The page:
Renal carcinoma appears in both a sporadic and a hereditary form. Eighty-five percent of sporadic renal carcinomas are of the clear cell histologic type, 5 to 10 percent are papillary renal carcinoma, and the remainder are less common histologic types such as chromophobe and collecting-duct renal carcinomas.
The most well characterized form of hereditary renal carcinoma is von Hippel-Lindau (VHL). VHL is a hereditary cancer syndrome in which affected individuals are at risk to develop tumors in a number of organs, including the kidneys, cerebellum, spine, eye, inner ear, adrenal gland, and pancreas. VHL families are categorized as VHL type I (without pheochromocytoma) or VHL type II (with pheochromocytoma).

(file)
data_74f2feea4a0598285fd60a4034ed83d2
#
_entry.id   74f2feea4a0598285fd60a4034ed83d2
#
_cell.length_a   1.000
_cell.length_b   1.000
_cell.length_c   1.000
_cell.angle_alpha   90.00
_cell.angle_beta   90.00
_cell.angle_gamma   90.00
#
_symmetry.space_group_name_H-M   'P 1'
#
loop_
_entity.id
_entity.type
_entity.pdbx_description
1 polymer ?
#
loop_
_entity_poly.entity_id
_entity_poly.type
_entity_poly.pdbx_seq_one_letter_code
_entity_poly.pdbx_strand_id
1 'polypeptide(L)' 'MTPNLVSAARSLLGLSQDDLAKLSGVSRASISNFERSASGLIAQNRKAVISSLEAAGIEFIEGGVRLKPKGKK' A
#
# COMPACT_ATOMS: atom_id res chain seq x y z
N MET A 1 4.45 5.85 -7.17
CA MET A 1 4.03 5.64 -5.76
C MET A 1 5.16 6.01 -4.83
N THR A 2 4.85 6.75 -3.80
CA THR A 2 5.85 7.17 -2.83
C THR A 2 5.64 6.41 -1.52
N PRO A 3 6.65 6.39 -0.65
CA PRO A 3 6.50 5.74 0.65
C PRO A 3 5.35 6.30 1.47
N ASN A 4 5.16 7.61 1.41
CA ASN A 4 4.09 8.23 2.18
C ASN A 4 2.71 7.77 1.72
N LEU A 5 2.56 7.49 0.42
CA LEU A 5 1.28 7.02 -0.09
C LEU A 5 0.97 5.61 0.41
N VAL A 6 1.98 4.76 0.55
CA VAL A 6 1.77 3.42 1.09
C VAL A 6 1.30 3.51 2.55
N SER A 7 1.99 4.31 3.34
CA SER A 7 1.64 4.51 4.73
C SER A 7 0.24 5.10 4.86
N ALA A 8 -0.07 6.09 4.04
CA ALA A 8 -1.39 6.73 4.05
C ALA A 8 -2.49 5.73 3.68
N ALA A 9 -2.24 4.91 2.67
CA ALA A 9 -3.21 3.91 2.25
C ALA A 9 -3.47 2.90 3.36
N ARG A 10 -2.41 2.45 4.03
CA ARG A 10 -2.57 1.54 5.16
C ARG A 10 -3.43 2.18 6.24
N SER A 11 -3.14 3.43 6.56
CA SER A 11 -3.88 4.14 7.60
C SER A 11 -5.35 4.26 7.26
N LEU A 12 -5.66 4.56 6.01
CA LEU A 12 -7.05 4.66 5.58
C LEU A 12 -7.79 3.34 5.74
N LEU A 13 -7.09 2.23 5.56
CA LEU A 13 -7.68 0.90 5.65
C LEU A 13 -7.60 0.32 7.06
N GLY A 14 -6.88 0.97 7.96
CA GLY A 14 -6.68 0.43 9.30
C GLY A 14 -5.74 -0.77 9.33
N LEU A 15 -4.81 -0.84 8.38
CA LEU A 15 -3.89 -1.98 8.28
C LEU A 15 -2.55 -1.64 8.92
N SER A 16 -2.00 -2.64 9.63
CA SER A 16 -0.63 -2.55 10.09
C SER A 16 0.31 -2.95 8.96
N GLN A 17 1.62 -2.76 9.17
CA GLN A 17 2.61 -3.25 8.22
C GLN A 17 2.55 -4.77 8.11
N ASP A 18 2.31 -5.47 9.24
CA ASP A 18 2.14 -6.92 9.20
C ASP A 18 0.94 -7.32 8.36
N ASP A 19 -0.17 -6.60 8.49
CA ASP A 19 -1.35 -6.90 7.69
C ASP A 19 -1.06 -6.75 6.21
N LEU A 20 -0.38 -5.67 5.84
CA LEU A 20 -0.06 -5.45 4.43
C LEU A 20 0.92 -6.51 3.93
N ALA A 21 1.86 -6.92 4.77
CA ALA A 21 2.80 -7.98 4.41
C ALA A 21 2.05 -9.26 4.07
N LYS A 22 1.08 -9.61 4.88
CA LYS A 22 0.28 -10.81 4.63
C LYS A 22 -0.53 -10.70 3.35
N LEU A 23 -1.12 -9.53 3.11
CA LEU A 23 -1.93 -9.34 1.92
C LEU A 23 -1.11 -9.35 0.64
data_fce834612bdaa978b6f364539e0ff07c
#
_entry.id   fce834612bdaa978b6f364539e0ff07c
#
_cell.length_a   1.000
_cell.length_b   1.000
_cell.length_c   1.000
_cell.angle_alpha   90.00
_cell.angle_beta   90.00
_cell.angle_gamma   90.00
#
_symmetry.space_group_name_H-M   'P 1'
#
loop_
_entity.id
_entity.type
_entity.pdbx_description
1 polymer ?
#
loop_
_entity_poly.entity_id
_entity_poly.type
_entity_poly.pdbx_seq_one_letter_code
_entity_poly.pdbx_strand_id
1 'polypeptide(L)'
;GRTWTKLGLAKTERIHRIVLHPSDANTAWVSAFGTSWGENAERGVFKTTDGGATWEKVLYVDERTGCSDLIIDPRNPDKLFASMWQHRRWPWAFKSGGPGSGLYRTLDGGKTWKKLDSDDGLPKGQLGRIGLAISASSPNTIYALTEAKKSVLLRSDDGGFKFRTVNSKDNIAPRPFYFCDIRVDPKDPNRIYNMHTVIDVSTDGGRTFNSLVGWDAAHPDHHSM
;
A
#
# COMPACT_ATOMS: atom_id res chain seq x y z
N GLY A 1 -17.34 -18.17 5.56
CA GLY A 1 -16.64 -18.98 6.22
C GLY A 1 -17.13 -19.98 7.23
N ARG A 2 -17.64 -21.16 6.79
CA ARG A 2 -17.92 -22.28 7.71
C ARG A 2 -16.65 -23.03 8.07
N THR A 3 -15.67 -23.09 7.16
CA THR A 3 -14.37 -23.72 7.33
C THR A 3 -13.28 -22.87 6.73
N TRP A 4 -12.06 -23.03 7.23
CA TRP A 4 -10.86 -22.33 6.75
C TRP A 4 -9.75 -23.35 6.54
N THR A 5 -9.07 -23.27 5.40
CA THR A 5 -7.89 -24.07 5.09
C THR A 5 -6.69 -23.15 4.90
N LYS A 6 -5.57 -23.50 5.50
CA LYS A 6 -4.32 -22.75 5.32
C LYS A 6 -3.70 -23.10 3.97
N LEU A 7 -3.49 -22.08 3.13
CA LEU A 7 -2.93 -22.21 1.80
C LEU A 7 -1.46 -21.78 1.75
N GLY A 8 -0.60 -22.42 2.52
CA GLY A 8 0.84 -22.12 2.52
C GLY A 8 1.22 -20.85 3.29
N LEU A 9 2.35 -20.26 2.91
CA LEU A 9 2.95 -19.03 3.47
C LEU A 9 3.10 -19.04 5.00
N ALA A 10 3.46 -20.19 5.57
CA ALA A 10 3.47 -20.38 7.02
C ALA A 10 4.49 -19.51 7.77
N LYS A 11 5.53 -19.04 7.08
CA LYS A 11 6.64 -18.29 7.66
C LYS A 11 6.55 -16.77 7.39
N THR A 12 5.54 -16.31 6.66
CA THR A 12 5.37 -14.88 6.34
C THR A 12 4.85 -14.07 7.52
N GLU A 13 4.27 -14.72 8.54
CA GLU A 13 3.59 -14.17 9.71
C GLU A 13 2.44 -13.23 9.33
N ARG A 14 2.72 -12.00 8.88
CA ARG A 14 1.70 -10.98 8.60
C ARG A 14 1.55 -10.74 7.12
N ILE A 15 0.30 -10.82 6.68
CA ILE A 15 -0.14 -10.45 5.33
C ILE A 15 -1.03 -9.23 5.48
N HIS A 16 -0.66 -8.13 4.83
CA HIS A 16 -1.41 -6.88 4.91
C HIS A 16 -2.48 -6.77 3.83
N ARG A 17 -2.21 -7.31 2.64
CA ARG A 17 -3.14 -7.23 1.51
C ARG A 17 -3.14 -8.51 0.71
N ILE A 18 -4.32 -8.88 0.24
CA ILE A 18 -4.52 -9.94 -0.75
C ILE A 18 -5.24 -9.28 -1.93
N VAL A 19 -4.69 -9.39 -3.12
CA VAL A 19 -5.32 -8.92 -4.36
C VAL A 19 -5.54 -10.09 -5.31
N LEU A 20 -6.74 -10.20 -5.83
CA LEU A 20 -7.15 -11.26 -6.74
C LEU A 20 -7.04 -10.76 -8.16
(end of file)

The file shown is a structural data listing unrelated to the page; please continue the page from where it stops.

The VHL gene, which has the characteristics of a tumor-suppressor gene, has been identified on the short arm of chromosome 3. The VHL gene has three exons and encodes a protein of 213 amino acids. Both copies of the VHL gene are inactivated in tumors in VHL patients—mutation in the inherited allele and loss of the wild-type allele. VHL gene mutation analysis provides a method for early diagnosis of VHL in asymptomatic individuals or in clinical situations such as hereditary pheochromocytoma where the diagnosis is in doubt. Since VHL manifestations often occur in childhood, testing early in life is recommended so that appropriate intervention can be instituted. There is a marked genotype/phenotype correlation with VHL gene mutation and the manifestation of the VHL; VHL type II families are characterized by missense mutations of the VHL gene. There is a “hot spot” for VHL type II at a single codon in the 5′ end of exon 3 of the VHL gene.